How Yemen Became a Humanitarian Nightmare: Untangling a Complex War


Guards searching the wreckage of a building after airstrikes in the capital, Sana, this month.CreditKhaled Abdullah/Reuters

When a civil war in Yemen erupted more than three years ago, it fractured what was already the poorest Arab nation and eventually plunged it into the planet’s worst humanitarian disaster.

While the world has turned its gaze from the prolonged conflict, it has ground on without easing and grown increasingly complex.

An assault by the Saudi-led coalition that has been battling Iran-backed Yemeni rebels for more than three years began Wednesday on the city of Al Hudaydah, which has a port that serves as a vital supply route for humanitarian aid and other vital supplies to the bulk of Yemen’s population. It marked the latest turn in a situation moving toward catastrophe for millions of civilians.

The war has already killed thousands of civilians and left three million people internally displaced.

Who are the main parties to the conflict?

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The conflict began as a fight between armed Houthi rebels from the north of the country and the government, then led by President Abdu Rabbu Mansour Hadi. The Houthis are part of the Shiite Muslim minority in Yemen.

Saudi Arabia and its neighbor and close ally, the United Arab Emirates, intervened in 2015 because of perceived Iranian support for the rebels. The Sunni Muslim monarchy of Saudi Arabia and Shiite Iran are rivals for power and influence across the Middle East, and Yemen has become a battlefield for one of the proxy wars between them.

Iran has denied supporting the Houthis, but Iranian-made missile have been used by the group during the war.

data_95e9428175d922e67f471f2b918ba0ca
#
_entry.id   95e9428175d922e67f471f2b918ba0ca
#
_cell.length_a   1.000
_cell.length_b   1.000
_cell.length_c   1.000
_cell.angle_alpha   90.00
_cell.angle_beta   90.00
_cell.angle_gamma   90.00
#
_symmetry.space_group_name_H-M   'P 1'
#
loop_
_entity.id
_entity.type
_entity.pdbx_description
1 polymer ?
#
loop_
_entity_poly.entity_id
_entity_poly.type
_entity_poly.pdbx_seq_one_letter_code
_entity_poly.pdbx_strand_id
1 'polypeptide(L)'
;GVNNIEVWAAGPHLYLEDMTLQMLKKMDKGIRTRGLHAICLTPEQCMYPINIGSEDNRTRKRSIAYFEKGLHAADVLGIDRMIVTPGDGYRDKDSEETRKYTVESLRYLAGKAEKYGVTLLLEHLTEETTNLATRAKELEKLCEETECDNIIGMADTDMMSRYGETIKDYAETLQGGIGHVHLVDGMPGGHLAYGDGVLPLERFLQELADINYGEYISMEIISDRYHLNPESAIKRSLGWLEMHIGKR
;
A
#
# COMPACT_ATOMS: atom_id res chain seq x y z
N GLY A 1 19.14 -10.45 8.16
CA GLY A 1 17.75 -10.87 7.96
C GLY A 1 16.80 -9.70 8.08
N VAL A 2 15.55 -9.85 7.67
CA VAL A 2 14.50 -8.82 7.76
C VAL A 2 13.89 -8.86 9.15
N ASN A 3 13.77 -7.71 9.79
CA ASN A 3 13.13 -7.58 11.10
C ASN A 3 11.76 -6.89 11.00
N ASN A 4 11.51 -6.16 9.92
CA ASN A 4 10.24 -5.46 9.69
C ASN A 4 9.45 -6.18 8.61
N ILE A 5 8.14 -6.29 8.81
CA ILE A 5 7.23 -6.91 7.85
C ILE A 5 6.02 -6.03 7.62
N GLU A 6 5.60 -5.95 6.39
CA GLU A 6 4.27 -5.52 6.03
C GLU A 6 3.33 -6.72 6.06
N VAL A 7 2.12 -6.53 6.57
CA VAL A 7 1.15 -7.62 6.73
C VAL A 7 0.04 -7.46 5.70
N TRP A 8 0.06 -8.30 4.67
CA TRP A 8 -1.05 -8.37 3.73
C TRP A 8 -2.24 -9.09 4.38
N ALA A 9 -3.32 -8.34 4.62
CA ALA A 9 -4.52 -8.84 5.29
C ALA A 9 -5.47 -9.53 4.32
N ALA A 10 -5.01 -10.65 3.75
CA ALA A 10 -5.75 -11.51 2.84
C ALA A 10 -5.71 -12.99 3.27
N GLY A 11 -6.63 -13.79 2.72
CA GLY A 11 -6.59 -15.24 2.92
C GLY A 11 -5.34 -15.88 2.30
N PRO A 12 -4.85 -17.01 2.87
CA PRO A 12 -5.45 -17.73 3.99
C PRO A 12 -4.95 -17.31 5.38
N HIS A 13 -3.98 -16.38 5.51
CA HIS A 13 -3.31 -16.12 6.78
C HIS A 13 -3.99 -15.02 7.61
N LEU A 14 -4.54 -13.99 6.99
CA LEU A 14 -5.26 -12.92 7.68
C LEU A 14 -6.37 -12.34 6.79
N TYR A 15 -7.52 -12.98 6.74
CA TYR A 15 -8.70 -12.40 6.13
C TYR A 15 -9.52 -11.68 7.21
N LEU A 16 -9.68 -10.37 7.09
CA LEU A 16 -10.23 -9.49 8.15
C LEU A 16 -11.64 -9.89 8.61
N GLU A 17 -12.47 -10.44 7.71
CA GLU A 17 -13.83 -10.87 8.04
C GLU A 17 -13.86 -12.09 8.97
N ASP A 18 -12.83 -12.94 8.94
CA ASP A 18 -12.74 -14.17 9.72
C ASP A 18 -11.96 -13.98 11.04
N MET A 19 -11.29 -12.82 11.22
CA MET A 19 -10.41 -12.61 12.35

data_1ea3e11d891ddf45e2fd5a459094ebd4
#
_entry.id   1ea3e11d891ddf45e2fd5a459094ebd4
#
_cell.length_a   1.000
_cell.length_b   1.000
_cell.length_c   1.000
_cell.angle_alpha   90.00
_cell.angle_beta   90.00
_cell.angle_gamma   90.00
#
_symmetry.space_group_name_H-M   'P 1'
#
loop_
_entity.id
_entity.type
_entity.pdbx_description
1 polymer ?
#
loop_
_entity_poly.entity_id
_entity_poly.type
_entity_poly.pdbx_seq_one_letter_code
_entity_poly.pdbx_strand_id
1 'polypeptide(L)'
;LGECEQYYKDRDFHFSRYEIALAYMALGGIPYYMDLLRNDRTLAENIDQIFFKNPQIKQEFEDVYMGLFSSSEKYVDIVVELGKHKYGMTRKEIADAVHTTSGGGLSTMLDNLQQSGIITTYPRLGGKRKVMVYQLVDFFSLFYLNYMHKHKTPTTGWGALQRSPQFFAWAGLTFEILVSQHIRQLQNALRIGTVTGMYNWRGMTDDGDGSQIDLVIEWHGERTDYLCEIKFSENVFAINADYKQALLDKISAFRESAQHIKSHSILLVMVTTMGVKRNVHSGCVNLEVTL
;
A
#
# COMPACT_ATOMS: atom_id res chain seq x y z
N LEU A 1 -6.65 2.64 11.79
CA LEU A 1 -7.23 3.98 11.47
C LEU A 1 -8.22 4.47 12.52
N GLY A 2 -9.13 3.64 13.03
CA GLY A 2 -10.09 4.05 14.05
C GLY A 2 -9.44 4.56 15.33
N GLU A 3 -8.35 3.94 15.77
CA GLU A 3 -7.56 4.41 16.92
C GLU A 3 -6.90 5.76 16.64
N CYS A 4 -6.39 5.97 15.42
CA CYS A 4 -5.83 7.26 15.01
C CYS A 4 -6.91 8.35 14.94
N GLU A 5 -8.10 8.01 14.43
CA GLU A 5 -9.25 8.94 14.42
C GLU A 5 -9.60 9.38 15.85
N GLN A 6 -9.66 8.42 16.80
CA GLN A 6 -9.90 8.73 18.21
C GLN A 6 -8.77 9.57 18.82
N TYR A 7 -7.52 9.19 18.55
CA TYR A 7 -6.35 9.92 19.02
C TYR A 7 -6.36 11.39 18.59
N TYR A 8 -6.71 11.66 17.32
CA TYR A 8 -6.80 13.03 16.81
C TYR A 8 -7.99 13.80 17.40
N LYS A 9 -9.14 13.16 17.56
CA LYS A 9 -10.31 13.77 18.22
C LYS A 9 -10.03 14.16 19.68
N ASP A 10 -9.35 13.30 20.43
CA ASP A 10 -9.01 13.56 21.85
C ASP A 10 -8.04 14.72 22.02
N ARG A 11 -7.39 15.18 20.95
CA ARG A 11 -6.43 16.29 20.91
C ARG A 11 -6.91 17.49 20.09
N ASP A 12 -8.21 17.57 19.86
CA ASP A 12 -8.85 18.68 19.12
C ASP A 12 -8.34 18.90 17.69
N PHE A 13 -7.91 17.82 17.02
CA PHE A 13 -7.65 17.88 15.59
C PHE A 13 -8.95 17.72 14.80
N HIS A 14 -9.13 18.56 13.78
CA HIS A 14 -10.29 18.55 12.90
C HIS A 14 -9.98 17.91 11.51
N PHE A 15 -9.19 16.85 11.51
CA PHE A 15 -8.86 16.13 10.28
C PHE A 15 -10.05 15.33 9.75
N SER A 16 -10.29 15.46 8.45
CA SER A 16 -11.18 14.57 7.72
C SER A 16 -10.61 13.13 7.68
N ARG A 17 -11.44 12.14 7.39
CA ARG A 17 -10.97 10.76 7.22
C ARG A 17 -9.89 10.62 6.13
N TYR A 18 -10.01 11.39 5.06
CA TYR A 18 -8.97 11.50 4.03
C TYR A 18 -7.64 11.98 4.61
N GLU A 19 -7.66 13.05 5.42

Still, Yemen’s war stems more from a dispute about national political influence than sectarian conflict, analysts say.

The conflict has carved the country up into Houthi-controlled zones in much of the northeast, including the capital, Sana, and large parts of the south and west controlled by pro-government Saudi-led coalition forces.

How did Yemen’s conflict reach this point?

The conflict has its roots in Yemen’s Arab Spring uprising that began in 2011 and forced the longtime authoritarian president, Ali Abdullah Saleh, an ally of the United States, from power. Though Mr. Saleh had led a unified Yemen since the 1990s, competing interests loosened his grip on the nation. Al Qaeda in the Arabian Peninsula (AQAP), one of the most potent offshoots of the global terrorist network, thrived in large parts of the country, and Houthi rebels gained power in the north.

A demonstration calling for President Ali Abdullah Saleh to step down in Sana in 2011.CreditSamuel Aranda for The New York Times

What is the importance of Al Hudaydah?

For millions under Houthi control, the Red Sea port of Al Hudaydah is the only supply route for humanitarian aid — including food and medicine — and other vital supplies. An estimated two-thirds of the population relies on it.

A ship carrying food aid docks at the port of the Yemeni coastal city of Al Hudaydah in 2017.CreditAbdo Hyder/Agence France-Presse — Getty Images
Yemeni women holding their malnourished children receiving treatment at a hospital in Sana.CreditYahya Arhab/EPA, via Shutterstock

The United Nations and aid agencies have warned that an attack on Al Hudaydah could exacerbate an already out-of-control humanitarian crisis and called for a cease-fire.

“They must act now to secure a cease-fire before the people in Hodeidah city suffer the same fate as those in Aleppo, Mosul or Raqqa,” David Miliband, the president and chief executive officer of the International Rescue Committee, said in an email statement, likening the potential outcome to long-term sieges in Syria and Iraq.